Limnonectes cintalubang was found in loose slopes of secondary forests with mixed bamboo and broad-leaf trees, always on the ground. The surface of the ground is flat and sparsely covered by dead leaves, but with plant roots and stones densely packing the shallow layers under the soil surface. Frogs were active after 1930 h and each stayed near a burrow up to ca. 5–10 cm in diameter with a long tunnel at a depth of 50–60 cm, it was impossible to dig out the frog. Although only one of about 20 burrows observed had underground water, there was no pool at the immediate vicinity of the holes. The nearest water body was a stream ca. 8–12 m apart from the area. Males did not call in March, July, or December at the type locality. However, females collected in early July possessed large ovarian eggs, the breeding season is thought to include summer seasons. Other species found in association with the present new species in the forest were: Leptolalax gracilis (Günther, 1872), Leptolalax sp., Meristogenys jerboa (Günther, 1872), Nyctixalus pictus (Peters, 1871), and Polypedates leucomystax (Gravenhorst, 1829).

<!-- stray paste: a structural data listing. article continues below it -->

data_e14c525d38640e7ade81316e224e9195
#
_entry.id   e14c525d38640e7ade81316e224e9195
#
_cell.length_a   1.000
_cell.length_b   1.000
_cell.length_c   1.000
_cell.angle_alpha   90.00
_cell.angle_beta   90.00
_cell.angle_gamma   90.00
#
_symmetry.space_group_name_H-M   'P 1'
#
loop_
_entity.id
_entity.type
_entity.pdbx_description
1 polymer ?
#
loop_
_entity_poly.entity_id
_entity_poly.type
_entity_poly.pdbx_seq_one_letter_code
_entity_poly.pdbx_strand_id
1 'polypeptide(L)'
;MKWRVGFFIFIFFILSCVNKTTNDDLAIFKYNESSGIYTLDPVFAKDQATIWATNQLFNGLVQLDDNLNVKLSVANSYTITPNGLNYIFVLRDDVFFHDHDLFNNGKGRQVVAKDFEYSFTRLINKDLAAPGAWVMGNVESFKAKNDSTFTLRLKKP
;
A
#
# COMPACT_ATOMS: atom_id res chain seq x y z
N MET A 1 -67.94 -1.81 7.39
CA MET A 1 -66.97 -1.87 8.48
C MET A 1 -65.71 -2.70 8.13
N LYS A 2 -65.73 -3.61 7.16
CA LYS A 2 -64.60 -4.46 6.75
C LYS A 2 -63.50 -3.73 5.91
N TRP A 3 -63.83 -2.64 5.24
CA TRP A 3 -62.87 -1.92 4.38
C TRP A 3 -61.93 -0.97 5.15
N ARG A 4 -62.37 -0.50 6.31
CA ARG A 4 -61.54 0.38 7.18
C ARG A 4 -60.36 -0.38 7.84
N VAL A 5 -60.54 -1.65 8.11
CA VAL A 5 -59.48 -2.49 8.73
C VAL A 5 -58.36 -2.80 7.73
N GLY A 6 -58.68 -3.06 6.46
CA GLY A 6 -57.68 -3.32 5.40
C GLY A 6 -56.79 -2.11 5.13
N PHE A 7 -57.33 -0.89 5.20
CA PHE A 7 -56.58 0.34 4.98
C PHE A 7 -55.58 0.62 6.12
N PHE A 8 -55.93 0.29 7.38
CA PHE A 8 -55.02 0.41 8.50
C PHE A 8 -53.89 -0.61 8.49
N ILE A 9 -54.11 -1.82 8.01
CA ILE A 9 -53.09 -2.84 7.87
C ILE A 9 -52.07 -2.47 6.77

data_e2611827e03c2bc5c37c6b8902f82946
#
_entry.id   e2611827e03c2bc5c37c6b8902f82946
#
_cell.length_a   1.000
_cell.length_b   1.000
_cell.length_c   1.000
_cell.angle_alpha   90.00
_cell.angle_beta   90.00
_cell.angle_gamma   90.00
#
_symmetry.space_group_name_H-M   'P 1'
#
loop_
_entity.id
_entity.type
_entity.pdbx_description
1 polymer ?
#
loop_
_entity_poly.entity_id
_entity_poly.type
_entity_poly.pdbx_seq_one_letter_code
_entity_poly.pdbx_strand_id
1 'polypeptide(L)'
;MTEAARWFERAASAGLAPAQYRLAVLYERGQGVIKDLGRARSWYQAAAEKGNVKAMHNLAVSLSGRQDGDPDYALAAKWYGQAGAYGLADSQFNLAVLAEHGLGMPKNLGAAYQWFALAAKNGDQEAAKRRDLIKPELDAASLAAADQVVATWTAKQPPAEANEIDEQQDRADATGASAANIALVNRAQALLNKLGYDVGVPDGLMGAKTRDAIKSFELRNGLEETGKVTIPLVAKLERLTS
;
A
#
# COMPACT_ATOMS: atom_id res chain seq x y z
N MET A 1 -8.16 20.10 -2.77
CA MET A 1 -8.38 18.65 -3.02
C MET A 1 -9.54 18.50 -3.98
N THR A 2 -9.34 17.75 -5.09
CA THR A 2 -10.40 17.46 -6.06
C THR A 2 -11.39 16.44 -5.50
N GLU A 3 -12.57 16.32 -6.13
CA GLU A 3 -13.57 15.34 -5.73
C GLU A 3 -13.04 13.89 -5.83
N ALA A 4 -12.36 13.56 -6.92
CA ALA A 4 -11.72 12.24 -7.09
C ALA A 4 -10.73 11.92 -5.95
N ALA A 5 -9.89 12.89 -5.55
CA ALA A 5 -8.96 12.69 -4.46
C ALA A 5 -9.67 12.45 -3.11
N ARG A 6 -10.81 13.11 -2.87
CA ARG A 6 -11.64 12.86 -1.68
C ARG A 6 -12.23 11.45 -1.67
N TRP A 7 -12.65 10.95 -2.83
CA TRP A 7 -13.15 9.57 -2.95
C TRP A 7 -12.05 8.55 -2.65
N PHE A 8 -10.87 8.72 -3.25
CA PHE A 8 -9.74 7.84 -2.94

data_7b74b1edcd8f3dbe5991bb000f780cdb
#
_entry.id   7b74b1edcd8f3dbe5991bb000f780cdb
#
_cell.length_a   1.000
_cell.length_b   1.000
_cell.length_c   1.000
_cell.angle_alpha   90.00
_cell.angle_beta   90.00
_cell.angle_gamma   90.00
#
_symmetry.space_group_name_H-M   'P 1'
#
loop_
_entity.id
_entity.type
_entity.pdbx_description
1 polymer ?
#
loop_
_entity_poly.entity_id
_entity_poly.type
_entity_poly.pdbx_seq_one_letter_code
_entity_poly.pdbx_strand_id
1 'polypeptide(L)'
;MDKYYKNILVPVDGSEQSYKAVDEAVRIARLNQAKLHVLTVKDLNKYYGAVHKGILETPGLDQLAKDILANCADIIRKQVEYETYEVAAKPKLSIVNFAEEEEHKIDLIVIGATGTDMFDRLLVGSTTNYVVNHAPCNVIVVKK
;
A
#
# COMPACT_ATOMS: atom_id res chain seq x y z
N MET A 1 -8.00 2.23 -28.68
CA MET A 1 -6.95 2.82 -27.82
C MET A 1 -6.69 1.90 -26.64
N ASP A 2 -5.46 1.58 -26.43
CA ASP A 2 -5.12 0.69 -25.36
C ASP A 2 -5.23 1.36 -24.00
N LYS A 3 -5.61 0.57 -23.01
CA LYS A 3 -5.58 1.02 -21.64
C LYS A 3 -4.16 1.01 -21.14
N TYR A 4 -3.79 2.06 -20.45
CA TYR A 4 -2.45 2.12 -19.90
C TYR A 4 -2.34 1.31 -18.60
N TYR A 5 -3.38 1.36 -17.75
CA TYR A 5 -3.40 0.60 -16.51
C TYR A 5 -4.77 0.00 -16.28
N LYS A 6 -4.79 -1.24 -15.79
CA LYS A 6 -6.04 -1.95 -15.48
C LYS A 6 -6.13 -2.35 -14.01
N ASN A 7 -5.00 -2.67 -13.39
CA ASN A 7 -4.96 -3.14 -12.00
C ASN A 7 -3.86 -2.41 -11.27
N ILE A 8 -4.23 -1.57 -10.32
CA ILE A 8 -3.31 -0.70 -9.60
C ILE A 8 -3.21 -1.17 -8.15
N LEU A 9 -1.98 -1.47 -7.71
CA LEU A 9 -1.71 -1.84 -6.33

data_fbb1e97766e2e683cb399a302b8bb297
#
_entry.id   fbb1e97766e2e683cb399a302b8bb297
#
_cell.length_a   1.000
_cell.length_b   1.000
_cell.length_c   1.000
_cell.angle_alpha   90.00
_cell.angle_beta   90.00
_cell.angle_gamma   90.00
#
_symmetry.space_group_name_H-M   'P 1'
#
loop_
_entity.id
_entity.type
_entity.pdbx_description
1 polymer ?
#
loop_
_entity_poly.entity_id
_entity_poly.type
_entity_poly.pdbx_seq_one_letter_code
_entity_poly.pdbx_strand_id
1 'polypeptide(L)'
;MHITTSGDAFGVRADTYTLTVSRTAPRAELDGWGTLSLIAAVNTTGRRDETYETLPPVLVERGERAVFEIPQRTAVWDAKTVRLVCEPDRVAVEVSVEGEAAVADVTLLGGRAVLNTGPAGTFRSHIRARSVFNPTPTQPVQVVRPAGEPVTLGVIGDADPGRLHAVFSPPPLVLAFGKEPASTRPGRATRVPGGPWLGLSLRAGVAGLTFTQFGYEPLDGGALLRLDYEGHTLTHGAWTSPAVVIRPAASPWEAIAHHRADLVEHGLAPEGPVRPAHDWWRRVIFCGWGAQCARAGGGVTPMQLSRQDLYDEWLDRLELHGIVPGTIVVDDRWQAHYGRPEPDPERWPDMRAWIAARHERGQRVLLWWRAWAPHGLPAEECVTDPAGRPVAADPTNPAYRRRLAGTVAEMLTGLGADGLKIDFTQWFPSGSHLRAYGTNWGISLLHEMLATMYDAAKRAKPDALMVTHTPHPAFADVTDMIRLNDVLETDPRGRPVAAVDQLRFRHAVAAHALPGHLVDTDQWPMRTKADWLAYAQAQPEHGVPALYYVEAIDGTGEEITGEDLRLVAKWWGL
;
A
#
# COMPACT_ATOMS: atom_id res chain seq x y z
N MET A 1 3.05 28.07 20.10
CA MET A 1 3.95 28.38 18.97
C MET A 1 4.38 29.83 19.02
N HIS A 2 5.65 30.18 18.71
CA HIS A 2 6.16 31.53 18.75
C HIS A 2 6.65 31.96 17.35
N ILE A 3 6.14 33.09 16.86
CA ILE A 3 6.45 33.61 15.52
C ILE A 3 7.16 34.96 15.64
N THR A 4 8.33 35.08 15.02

Matsui, M., Nishikawa, K., & Eto, K. (2014). A new burrow-utilising fanged frog from Sarawak, East Malaysia (Anura: Dicroglossidae). RAFFLES BULLETIN OF ZOOLOGY, 62, 679-687.
Behaviors involved in courtship and male-to-male combat have been recorded in over 70 snake species from five families in the clade Boidae and Colubroidea, but before now, scientists had yet to look for evolutionary relationships between these behaviors.